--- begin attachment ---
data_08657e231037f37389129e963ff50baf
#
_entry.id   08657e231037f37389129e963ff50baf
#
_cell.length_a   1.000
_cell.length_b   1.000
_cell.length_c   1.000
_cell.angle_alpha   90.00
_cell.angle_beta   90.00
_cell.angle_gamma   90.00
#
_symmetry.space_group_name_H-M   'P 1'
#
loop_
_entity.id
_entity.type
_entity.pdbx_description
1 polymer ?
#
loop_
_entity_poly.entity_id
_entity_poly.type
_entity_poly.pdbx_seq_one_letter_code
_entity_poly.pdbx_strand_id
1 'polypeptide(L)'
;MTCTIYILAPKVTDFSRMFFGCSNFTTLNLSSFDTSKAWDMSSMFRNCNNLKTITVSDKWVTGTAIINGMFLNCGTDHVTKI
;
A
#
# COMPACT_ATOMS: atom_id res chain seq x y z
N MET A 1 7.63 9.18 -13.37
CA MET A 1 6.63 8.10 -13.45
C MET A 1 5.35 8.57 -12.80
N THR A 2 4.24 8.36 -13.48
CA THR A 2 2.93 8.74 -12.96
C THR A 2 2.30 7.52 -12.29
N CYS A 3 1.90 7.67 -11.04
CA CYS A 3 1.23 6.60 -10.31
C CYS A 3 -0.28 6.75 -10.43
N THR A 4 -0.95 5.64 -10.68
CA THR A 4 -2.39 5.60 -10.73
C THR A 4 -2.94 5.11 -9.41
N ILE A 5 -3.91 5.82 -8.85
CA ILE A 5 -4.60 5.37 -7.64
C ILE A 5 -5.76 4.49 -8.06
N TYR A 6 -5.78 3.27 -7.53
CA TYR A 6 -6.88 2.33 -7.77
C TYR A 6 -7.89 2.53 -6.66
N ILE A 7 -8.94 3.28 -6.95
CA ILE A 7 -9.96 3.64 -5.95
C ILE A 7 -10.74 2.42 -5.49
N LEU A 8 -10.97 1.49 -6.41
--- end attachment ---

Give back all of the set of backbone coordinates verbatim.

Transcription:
data_08657e231037f37389129e963ff50baf
#
_entry.id   08657e231037f37389129e963ff50baf
#
_cell.length_a   1.000
_cell.length_b   1.000
_cell.length_c   1.000
_cell.angle_alpha   90.00
_cell.angle_beta   90.00
_cell.angle_gamma   90.00
#
_symmetry.space_group_name_H-M   'P 1'
#
loop_
_entity.id
_entity.type
_entity.pdbx_description
1 polymer ?
#
loop_
_entity_poly.entity_id
_entity_poly.type
_entity_poly.pdbx_seq_one_letter_code
_entity_poly.pdbx_strand_id
1 'polypeptide(L)'
;MTCTIYILAPKVTDFSRMFFGCSNFTTLNLSSFDTSKAWDMSSMFRNCNNLKTITVSDKWVTGTAIINGMFLNCGTDHVTKI
;
A
#
# COMPACT_ATOMS: atom_id res chain seq x y z
N MET A 1 7.63 9.18 -13.37
CA MET A 1 6.63 8.10 -13.45
C MET A 1 5.35 8.57 -12.80
N THR A 2 4.24 8.36 -13.48
CA THR A 2 2.93 8.74 -12.96
C THR A 2 2.30 7.52 -12.29
N CYS A 3 1.90 7.67 -11.04
CA CYS A 3 1.23 6.60 -10.31
C CYS A 3 -0.28 6.75 -10.43
N THR A 4 -0.95 5.64 -10.68
CA THR A 4 -2.39 5.60 -10.73
C THR A 4 -2.94 5.11 -9.41
N ILE A 5 -3.91 5.82 -8.85
CA ILE A 5 -4.60 5.37 -7.64
C ILE A 5 -5.76 4.49 -8.06
N TYR A 6 -5.78 3.27 -7.53
CA TYR A 6 -6.88 2.33 -7.77
C TYR A 6 -7.89 2.53 -6.66
N ILE A 7 -8.94 3.28 -6.95
CA ILE A 7 -9.96 3.64 -5.95
C ILE A 7 -10.74 2.42 -5.49
N LEU A 8 -10.97 1.49 -6.41